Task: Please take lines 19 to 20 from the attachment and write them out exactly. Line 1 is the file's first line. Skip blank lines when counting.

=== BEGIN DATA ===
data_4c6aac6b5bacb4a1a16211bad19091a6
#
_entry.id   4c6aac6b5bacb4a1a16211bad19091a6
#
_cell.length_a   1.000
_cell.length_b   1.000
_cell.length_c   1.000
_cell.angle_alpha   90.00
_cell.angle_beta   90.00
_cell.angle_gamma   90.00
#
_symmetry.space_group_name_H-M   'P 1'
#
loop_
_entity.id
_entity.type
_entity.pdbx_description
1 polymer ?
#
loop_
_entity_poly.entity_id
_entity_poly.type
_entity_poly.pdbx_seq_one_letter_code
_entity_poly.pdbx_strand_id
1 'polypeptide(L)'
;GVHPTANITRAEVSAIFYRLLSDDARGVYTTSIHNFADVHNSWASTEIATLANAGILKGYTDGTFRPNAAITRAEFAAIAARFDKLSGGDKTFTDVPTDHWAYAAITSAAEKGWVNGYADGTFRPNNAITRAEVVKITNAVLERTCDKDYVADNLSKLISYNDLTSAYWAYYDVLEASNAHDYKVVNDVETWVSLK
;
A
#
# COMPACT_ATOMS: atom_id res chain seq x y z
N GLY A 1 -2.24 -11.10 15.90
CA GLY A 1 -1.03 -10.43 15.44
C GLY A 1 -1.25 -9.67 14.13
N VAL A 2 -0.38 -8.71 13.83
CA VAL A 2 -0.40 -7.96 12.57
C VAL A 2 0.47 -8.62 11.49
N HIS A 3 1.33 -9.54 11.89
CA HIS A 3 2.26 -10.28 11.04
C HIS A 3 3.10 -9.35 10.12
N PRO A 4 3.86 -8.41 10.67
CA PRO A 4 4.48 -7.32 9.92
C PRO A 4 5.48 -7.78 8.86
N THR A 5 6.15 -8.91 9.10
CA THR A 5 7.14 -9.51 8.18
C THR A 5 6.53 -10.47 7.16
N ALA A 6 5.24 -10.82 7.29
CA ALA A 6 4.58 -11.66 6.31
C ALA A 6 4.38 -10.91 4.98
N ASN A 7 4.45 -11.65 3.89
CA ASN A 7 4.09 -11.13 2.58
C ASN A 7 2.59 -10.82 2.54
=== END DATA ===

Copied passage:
#
loop_